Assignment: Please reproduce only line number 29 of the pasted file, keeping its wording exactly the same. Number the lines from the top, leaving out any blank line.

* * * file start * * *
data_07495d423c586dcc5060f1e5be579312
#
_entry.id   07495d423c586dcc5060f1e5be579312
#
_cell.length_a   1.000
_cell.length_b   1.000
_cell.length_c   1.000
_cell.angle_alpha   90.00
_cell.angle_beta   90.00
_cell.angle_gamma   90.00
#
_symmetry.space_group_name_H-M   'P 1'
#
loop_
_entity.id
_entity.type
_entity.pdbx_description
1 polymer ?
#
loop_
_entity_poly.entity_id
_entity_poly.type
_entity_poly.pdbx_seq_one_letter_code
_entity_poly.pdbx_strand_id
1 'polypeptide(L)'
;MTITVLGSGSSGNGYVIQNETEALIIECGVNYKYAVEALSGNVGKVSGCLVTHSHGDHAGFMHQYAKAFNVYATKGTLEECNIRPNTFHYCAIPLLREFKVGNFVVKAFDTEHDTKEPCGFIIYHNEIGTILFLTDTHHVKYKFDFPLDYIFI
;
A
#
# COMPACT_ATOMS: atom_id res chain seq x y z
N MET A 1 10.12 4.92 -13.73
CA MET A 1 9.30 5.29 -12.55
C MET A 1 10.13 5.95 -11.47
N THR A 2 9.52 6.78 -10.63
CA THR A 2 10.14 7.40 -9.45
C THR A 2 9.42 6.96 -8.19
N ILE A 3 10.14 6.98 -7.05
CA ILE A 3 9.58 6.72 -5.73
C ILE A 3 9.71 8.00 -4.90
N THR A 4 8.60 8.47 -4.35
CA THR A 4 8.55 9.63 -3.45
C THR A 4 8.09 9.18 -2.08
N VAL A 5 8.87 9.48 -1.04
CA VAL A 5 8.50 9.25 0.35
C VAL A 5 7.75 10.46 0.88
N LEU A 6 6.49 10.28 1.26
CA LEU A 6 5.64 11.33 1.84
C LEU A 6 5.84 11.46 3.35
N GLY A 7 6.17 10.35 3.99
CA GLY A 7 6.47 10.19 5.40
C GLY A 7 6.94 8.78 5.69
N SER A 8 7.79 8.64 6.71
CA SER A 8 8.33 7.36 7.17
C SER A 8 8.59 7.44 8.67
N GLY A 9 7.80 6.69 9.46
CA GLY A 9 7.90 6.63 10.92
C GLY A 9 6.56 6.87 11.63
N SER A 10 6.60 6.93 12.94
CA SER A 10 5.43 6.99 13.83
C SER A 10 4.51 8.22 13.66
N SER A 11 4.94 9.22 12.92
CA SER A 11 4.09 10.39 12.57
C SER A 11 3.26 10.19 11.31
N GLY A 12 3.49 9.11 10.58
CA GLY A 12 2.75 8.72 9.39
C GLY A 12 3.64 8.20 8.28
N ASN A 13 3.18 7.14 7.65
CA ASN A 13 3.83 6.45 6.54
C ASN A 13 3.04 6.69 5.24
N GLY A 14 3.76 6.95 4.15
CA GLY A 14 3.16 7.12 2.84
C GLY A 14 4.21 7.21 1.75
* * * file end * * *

#